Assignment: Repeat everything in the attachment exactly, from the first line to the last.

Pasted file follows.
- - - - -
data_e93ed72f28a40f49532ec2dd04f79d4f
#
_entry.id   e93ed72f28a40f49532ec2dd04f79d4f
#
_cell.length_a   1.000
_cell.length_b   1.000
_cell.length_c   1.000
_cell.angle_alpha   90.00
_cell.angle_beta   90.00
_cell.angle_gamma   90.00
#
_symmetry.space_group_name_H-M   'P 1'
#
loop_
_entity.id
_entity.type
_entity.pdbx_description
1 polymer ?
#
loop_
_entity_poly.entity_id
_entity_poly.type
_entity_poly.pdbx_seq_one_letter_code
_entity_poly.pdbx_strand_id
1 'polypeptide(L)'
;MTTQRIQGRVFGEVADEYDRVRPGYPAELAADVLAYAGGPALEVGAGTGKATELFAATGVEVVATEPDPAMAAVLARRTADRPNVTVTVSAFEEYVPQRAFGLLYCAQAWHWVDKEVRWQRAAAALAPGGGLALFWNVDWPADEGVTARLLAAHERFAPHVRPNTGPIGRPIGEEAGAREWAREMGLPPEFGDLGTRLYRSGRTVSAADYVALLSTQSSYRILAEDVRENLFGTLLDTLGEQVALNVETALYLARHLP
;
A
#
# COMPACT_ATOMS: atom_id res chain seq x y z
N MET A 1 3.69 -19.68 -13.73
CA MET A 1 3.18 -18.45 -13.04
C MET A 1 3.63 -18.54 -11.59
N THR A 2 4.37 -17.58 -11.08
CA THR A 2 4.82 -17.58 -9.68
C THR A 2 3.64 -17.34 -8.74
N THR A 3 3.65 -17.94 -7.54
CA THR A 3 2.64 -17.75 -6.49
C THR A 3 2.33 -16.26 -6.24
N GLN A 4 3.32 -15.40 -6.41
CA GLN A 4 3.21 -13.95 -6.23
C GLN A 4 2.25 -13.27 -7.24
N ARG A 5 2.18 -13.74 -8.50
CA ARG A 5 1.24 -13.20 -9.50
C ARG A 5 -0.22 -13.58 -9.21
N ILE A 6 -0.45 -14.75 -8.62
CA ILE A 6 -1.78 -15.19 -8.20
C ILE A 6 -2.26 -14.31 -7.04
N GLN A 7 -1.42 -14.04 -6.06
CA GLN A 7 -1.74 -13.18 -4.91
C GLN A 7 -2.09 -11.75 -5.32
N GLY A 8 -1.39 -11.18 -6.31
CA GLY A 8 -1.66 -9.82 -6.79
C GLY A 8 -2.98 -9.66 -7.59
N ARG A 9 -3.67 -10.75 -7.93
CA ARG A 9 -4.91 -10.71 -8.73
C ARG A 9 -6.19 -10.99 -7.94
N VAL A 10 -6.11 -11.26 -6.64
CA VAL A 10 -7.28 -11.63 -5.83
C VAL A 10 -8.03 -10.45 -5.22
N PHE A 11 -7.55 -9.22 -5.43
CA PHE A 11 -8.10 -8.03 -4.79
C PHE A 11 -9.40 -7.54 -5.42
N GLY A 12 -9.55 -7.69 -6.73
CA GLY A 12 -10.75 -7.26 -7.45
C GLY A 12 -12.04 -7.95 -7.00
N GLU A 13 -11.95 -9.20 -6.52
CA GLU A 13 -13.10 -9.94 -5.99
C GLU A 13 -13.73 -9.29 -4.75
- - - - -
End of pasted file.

data_e93ed72f28a40f49532ec2dd04f79d4f
#
_entry.id   e93ed72f28a40f49532ec2dd04f79d4f
#
_cell.length_a   1.000
_cell.length_b   1.000
_cell.length_c   1.000
_cell.angle_alpha   90.00
_cell.angle_beta   90.00
_cell.angle_gamma   90.00
#
_symmetry.space_group_name_H-M   'P 1'
#
loop_
_entity.id
_entity.type
_entity.pdbx_description
1 polymer ?
#
loop_
_entity_poly.entity_id
_entity_poly.type
_entity_poly.pdbx_seq_one_letter_code
_entity_poly.pdbx_strand_id
1 'polypeptide(L)'
;MTTQRIQGRVFGEVADEYDRVRPGYPAELAADVLAYAGGPALEVGAGTGKATELFAATGVEVVATEPDPAMAAVLARRTADRPNVTVTVSAFEEYVPQRAFGLLYCAQAWHWVDKEVRWQRAAAALAPGGGLALFWNVDWPADEGVTARLLAAHERFAPHVRPNTGPIGRPIGEEAGAREWAREMGLPPEFGDLGTRLYRSGRTVSAADYVALLSTQSSYRILAEDVRENLFGTLLDTLGEQVALNVETALYLARHLP
;
A
#
# COMPACT_ATOMS: atom_id res chain seq x y z
N MET A 1 3.69 -19.68 -13.73
CA MET A 1 3.18 -18.45 -13.04
C MET A 1 3.63 -18.54 -11.59
N THR A 2 4.37 -17.58 -11.08
CA THR A 2 4.82 -17.58 -9.68
C THR A 2 3.64 -17.34 -8.74
N THR A 3 3.65 -17.94 -7.54
CA THR A 3 2.64 -17.75 -6.49
C THR A 3 2.33 -16.26 -6.24
N GLN A 4 3.32 -15.40 -6.41
CA GLN A 4 3.21 -13.95 -6.23
C GLN A 4 2.25 -13.27 -7.24
N ARG A 5 2.18 -13.74 -8.50
CA ARG A 5 1.24 -13.20 -9.50
C ARG A 5 -0.22 -13.58 -9.21
N ILE A 6 -0.45 -14.75 -8.62
CA ILE A 6 -1.78 -15.19 -8.20
C ILE A 6 -2.26 -14.31 -7.04
N GLN A 7 -1.42 -14.04 -6.06
CA GLN A 7 -1.74 -13.18 -4.91
C GLN A 7 -2.09 -11.75 -5.32
N GLY A 8 -1.39 -11.18 -6.31
CA GLY A 8 -1.66 -9.82 -6.79
C GLY A 8 -2.98 -9.66 -7.59
N ARG A 9 -3.67 -10.75 -7.93
CA ARG A 9 -4.91 -10.71 -8.73
C ARG A 9 -6.19 -10.99 -7.94
N VAL A 10 -6.11 -11.26 -6.64
CA VAL A 10 -7.28 -11.63 -5.83
C VAL A 10 -8.03 -10.45 -5.22
N PHE A 11 -7.55 -9.22 -5.43
CA PHE A 11 -8.10 -8.03 -4.79
C PHE A 11 -9.40 -7.54 -5.42
N GLY A 12 -9.55 -7.69 -6.73
CA GLY A 12 -10.75 -7.26 -7.45
C GLY A 12 -12.04 -7.95 -7.00
N GLU A 13 -11.95 -9.20 -6.52
CA GLU A 13 -13.10 -9.94 -5.99
C GLU A 13 -13.73 -9.29 -4.75